North (formerly Thalmic Labs), the creator of the Myo armband, was acquired by Google in June 2020. Myo sales ended in October 2018 and Myo software, hardware and SDKs are no longer available or supported. Learn more.
You know what the worst part about painting is? You can't WIN. No matter how much oil or watercolour you apply to a canvas, in the end, all you're left with is a bunch of art. How will you experience the soaring heights of victory, sweetened by the crushing lows of defeat without some kind of competitive scoring system? Sure, there is the occasional art contest, but those aren't exactly bastions of objectivity. All that is changed with Drunk Painting for the Myo Armband.
Could you give us a quick description of Drunk Painting?
Exactly what the title says! You, along with an optional friend, are Modernist “action painters” aiming to create a masterpiece fueled with the fruitful creativity of a focused mind - or not. Treat yourself to a deliriously delightful drunk painting simulator, for those of us who are curious about the experience, but far too intelligent to attempt it in real life. There are two modes of gameplay: creative single player or competitive two player. In single player mode, the user attempts to create a digitally painted masterpiece with a Myo armband. In two player mode, the canvas becomes an all-out battlefield for domination, where the player who has more paint on the screen at the game’s end is the victor.
What are you working on now?
We are all students studying at Carnegie Mellon University who got together to develop Drunk Painting during early 2015 for the Global Game Jam. We will likely work together again for another project, but right now, we are all currently working independently on our own things. Gregory is currently making virtual reality a reality at Oculus. Steven is supporting the engineers at Facebook by squashing bugs and using concurrent programming to make services at least twice as fast! John is working on a 3-foot Multipurpose Mobile Manipulator, which in layman’s terms, is a basically a butler robot.
How has your experience been so far with Myo?
The hardest part was coming up with a clever game mechanic that not only uses the Myo’s features, but to also integrate them in a way that feels natural. For the concept of Drunk Painting, the Myo does an excellent job handling movement with its accelerometer and gyroscope. With respect to the user, our game did not require perfect movement detection; after all, the player is supposed to be drunk, and drunk people aren’t exactly the most coordinated of folks. We also used fist detection to activate painting in single player mode. The fist was great because it is embodies a powerful gesture, one that translates well into the artistic will of the painter. Looking forward, we hope to make use of more fancy finger mechanisms as the Myo technology matures over time. All in all, experimental tech in development is always fun to play with. Working in our favor, there’s always something new, and some good old wonkiness to balance it out.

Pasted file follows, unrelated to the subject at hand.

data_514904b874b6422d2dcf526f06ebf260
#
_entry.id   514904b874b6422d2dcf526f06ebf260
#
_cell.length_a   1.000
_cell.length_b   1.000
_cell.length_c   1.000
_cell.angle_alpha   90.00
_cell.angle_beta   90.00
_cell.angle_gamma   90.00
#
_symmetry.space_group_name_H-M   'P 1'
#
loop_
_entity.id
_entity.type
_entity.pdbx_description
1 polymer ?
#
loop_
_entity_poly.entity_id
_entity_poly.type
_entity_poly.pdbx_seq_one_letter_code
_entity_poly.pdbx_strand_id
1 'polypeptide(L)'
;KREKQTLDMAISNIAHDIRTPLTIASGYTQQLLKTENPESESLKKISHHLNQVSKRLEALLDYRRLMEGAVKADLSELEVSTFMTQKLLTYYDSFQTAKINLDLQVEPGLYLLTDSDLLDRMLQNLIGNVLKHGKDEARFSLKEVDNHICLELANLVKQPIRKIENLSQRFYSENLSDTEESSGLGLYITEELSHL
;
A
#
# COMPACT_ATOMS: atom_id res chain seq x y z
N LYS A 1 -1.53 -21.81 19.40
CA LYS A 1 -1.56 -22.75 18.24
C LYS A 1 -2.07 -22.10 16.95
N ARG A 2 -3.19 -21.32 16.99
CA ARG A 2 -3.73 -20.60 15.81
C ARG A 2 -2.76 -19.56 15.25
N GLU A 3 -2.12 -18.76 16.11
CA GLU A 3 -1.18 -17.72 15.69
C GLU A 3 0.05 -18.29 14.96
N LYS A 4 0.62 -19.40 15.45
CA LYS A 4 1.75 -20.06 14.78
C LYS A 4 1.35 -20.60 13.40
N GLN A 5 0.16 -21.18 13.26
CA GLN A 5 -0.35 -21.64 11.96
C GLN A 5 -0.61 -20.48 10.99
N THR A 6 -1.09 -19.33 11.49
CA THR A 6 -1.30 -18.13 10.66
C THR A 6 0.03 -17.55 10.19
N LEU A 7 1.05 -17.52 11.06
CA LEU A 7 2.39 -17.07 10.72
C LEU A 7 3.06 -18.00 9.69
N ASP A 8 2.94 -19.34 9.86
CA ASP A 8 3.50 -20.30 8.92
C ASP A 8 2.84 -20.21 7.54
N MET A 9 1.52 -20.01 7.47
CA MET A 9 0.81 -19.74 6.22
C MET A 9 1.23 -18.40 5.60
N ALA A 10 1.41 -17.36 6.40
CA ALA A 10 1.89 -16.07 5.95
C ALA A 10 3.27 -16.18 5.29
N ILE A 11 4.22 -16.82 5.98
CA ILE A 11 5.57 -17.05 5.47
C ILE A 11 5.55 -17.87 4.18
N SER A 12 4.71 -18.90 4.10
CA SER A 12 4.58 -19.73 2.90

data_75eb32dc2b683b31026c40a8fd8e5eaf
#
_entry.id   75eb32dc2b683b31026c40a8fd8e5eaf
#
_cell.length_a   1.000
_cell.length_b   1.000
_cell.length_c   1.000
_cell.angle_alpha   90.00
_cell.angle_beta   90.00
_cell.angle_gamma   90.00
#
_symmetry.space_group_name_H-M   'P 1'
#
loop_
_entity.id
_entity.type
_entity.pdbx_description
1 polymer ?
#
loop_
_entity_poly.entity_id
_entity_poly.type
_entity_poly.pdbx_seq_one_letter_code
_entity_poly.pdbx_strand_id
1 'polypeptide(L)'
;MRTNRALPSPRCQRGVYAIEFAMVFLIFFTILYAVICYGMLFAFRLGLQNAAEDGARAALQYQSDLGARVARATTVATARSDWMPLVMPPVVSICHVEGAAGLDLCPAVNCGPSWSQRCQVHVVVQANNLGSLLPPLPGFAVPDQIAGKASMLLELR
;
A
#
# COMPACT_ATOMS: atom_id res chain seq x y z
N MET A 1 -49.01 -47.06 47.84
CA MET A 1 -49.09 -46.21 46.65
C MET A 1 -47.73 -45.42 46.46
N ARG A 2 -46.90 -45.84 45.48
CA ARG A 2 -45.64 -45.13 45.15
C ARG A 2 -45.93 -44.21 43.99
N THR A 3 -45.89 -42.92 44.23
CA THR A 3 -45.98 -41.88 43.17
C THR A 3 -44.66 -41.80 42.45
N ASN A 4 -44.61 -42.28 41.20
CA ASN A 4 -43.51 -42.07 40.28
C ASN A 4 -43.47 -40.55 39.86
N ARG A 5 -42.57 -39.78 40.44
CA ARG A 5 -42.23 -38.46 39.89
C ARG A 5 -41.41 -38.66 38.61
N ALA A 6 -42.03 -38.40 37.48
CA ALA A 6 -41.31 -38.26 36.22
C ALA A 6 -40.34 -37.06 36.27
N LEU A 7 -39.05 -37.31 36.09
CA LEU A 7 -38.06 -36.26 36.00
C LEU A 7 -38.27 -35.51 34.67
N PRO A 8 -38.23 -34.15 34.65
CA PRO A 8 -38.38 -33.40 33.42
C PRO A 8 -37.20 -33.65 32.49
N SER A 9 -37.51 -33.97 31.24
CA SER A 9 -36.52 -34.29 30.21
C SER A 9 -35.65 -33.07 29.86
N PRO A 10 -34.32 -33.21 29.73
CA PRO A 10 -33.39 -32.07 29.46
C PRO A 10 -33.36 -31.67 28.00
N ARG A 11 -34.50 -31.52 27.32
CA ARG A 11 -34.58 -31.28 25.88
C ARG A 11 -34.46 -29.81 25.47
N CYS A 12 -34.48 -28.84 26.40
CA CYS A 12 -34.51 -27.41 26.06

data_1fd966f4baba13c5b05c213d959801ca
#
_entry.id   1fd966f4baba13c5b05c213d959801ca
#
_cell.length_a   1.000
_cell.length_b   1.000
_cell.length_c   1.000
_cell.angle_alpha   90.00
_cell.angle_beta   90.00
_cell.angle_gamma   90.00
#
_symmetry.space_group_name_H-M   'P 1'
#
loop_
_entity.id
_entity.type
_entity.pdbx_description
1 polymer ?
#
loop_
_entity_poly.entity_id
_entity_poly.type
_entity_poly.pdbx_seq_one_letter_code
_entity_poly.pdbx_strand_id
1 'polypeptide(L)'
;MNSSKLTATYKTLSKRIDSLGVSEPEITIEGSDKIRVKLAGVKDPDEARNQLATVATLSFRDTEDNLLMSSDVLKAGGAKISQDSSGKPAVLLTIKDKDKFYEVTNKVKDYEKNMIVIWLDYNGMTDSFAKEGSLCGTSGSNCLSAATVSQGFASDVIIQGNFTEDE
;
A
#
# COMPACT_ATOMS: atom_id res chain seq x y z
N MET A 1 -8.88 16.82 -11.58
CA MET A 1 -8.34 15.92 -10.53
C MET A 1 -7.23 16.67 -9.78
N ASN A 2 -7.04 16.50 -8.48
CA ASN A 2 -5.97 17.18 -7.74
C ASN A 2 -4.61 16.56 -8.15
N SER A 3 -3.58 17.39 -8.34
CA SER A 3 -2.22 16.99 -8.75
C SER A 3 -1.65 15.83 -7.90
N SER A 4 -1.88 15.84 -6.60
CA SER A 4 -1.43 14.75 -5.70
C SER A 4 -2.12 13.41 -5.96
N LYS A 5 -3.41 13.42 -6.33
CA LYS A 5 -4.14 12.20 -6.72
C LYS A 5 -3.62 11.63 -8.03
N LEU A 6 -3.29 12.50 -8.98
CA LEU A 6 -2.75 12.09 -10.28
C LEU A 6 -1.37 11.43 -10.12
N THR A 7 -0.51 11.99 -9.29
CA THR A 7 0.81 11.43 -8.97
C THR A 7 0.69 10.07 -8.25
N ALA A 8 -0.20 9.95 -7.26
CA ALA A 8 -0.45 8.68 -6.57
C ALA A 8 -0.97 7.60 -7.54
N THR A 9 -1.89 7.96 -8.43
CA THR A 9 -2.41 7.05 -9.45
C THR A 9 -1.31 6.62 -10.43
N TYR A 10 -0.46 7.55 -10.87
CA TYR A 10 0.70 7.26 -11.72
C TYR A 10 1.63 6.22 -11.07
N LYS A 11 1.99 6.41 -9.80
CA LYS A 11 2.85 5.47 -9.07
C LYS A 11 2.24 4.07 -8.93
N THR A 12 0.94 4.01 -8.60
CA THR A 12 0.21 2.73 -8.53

What do you envision for the future of wearable tech?
If there’s anything consistent in the history of tech trends, it’s the tendency for devices to get smaller, faster and more intelligent over time. We envision various electrical, chemical and kinetic human activities can be sensed as well as enhanced by the evolution of wearable technology. Eventually, we will get to the point where we can wear accessories that help us with more just than gaming, but virtually every industry that has human interaction in the loop. And when we get to that point, we will all become, quote from John, “superhuman cyborgs!”
What’s one tech trend that really excites you?
There’s so much amazing stuff going on these days, it’s hard to pick just one. Steven and Gregory are particularly excited about virtual reality. It’s amazing that you can just be sitting in your chair, yet somehow believe you’re in space, underwater, or just about anything. For John, it’s 3D printing. Never before in the history of human civilization can a person create any physical shape in less than a day, at the cost desktop 3D printing delivers. What both of these have in common is blurring the line between the physical world and the virtual world. When you realize the virtual world contains almost anything you could imagine, the possibilities are endless; the 21st century is certainly a very interesting time.
What’s one Myo application you would really like to see?
This one takes the cake: Mega Myo Zombie Puncher 3000.
What’s your coolest technical project or achievement not already mentioned here?
Gregory worked on implementing an efficient video compression algorithm for virtual reality.
Steven took a single-person video game assignment as a Teaching Assistant in college and transformed it into a multiplayer battle-royale supporting tournaments and scenario situations!
John developed a 2.5-ft humanoid robot for less than $800, and released full documentation on how to build it.
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